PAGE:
• Two proposed houses are far too close to the rear yards of the existing 419-433 Dickinson Street properties- there must be at least 9 feet green space on the north side of the easement line instead of using the two foot easement as separation as proposed. (The eastern end of the development has green space behind about half of the existing properties which is desirable and should be replicated for the western end).  This is a serious concern.
  • Any fencing should be metal estate fencing, particularly that behind the existing Dickinson Street houses, it will look nicer for your houses as well and avoid the two foot concrete tunnel (which is objected to) now set forth on the plan. You could re-use the old iron fencing from the front of the original Mt. Sinai building as noted above to add a unique touch.
  • The neighbors on the north side of Dickinson Street recognize that the backs of their houses could use sprucing up and, to the extent possible, they intend to make those improvements so the new homeowners are looking at something nice.
  • They will appoint one representative to communicate with you if that becomes necessary

HOA Restrictions

  • Establish an HOA, including a neighborhood liaison to help develop HOA framework and rules.
  • The HOA must designate a property manager tasked with caring for the campus once development is complete and include a neighborhood liaison on HOA board.
  • Except during the initial sales period, no signage shall be constructed that does not conform to the requirements of the existing zoning designation
  • No single family house will ever be converted to a multifamily unit property, nor will any multifamily units be built (aside from any approved as a part of the final project plan)
  • Garages may never be used as another room, though the HOA will permit the leasing of garage space to parties other than the homeowner
  • No gates are to be installed, this was represented not to be a gated community
  • Walkways will never be gated.
  • No decks are to be put above the fourth story; decks in front of or behind the fourth story are acceptable if they observe set-back requirements.
  • Regulate allowable locations for grilling.

Suggestions for Reuse of Historic Materials

  • A number of neighbors are disappointed the historic structure will not be saved because it is a beacon if for nothing more than its height and bulk. It is easily identifiable when flying in to PHL, or driving up I-95.  There is a realization that this project will not be preserving any existing building and the neighborhood likes what they have seen so far.  They do want to honor that which went before and have ideas for reuse set forth in this section.
  • Reuse the limestone name block “Mt. Sinai” from the Fifth Street Entrance, the cornerstone, and the limestone columns on Fifth Street. We suggest incorporating these items into the fabric of the development, for example the columns could frame the two ingress/egress drives and the name panel and cornerstone could be embedded within the development, maybe with a water feature.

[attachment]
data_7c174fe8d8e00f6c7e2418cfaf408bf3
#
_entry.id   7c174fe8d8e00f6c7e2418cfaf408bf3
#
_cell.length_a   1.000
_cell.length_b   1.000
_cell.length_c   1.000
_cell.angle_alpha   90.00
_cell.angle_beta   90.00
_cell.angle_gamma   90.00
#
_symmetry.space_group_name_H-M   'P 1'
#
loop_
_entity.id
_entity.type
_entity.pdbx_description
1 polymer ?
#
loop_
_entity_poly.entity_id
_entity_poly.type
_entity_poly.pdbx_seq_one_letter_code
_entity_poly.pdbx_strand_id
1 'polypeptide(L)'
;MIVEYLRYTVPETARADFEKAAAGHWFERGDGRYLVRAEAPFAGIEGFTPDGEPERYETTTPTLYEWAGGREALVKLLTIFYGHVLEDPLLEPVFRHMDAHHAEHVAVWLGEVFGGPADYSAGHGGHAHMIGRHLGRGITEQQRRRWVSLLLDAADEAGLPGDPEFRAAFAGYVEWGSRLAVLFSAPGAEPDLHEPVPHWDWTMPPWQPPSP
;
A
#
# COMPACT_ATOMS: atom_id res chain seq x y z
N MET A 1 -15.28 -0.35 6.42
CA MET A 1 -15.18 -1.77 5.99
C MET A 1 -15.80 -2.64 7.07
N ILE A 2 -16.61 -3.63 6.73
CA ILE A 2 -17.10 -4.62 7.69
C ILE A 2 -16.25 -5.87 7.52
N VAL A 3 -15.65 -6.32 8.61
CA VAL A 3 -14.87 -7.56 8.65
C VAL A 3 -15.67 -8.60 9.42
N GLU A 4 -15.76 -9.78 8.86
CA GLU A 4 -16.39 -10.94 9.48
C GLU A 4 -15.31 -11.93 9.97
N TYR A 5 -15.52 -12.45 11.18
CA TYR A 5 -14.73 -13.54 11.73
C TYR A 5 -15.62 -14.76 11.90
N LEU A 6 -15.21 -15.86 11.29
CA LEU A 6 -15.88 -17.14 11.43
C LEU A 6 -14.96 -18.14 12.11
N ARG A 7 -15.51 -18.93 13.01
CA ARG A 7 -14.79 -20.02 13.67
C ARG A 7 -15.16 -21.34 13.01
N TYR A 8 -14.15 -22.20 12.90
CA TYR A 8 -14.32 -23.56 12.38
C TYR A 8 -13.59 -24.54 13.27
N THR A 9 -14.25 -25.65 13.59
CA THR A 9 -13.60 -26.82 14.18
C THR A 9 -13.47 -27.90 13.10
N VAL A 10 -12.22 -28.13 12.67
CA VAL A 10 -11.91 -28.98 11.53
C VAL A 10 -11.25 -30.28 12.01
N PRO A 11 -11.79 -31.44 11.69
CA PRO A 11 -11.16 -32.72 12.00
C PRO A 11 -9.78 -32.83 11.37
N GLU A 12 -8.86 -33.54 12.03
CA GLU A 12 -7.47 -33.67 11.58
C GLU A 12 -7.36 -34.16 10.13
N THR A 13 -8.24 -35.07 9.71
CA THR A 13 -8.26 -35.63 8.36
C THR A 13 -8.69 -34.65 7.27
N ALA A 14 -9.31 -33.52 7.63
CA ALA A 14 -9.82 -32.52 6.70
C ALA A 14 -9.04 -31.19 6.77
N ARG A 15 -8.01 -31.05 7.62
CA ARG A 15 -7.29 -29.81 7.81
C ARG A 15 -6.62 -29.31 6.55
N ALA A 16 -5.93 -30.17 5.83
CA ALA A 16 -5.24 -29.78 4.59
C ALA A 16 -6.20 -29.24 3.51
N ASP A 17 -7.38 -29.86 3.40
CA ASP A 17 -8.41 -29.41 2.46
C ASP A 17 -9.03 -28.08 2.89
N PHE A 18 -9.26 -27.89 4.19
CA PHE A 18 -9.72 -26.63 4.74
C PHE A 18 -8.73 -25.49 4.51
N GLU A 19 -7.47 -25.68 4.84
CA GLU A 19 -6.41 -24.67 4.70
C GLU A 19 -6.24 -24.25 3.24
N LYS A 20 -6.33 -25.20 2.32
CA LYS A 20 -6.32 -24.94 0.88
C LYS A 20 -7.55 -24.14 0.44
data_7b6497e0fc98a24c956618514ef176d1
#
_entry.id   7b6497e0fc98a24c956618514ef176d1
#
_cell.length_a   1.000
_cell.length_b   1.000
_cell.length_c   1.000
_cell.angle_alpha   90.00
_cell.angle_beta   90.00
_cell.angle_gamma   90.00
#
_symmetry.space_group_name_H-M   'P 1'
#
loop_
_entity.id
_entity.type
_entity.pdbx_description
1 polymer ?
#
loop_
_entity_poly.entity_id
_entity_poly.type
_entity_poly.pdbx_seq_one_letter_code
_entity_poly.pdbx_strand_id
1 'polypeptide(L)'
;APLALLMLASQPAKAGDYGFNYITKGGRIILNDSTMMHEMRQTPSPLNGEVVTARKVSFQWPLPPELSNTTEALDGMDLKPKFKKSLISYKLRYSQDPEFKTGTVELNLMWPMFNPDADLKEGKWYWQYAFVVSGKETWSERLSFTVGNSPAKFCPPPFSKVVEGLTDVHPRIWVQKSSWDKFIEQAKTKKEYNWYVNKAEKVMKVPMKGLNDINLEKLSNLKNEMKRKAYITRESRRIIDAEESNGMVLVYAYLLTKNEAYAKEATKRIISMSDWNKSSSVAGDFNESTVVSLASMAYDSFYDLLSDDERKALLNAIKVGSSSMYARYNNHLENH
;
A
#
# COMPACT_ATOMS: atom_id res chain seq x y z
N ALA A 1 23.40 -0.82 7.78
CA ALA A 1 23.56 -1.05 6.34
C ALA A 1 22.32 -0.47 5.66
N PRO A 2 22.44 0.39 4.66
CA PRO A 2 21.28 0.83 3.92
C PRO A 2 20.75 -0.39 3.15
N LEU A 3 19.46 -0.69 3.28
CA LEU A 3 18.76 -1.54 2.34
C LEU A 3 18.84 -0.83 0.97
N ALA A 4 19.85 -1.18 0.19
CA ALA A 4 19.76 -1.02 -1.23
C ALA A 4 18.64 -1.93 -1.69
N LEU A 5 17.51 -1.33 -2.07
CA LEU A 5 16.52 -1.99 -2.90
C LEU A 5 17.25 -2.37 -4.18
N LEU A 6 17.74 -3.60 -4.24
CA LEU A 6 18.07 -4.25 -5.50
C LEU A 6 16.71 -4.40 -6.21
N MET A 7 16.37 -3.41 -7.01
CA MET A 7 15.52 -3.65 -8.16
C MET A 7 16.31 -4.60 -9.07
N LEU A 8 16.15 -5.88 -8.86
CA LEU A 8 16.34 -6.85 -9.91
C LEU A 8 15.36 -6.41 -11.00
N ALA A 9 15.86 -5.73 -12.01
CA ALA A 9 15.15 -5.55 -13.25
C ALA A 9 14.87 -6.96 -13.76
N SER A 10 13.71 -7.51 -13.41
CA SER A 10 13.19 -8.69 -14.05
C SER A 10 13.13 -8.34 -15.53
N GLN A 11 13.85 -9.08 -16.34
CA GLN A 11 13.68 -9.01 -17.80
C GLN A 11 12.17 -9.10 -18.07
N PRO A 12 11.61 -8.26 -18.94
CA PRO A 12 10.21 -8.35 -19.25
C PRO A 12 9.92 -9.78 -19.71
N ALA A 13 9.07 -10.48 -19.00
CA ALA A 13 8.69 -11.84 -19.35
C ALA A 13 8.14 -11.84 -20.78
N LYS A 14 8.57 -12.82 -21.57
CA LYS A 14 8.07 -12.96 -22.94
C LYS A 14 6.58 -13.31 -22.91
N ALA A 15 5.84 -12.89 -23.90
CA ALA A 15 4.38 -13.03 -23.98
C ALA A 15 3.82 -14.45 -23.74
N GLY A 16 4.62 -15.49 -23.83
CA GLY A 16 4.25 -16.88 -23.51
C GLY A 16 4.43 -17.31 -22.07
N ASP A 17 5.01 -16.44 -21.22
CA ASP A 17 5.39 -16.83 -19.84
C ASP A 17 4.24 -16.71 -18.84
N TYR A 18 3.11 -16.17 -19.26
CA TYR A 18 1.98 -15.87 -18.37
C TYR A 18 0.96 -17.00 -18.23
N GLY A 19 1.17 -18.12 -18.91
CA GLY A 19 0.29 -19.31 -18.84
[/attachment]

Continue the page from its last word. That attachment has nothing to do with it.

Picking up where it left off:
• There is a strong desire for this project to contribute to the character of the community, that is, offer distinctive elements and creative design in the public spaces. Overall the neighborhood is extremely pleased with the design and width variation of the proposed housing, we would just like it taken to the next level in the public spaces.
  • Reuse the iron fencing from around the old hospital, most of the fencing is on Fifth Street. It could, for example, be used behind the existing Dickinson Street properties along the east/west line to frame the new housing.  Alternatively the Dickinson Street owners would like that fencing for the backs of their properties if the developer is inclined not to reuse it.

 Possible Upgrade Option Ideas to Offer New Homeowners

  • Several residents suggested an elevator in the properties as an upgrade. After showing these plans to retired suburban professionals who want to move to the City, that was a common question—is there an elevator.  An elevator would also allow handicapped access and make some units available for wheelchair access.

Construction Concerns

  • The community would like construction work to stop by 5 pm. Weekdays 7 am –5 pm, Saturdays 8 am – 5 pm, Sunday no work..
  • The community would like extra efforts made to control the dust, mud and trash on the job site
  • The community would like to know what provisions will be made for after-hours security and if the chain link fencing will remain while construction is ongoing, which would provide some security for equipment and so forth
  • The community would like a construction liaison named for contact if a problem arises so it can be addressed promptly and with a minimum of disruption to the job or the neighbors

We look forward to any further discussions, and the launch of this project.  As we are sending this letter through our president, Ted Savage, we suggest that he may be a good continuing contact on these points.


Zoning Committee, Dickinson Square West Civic Association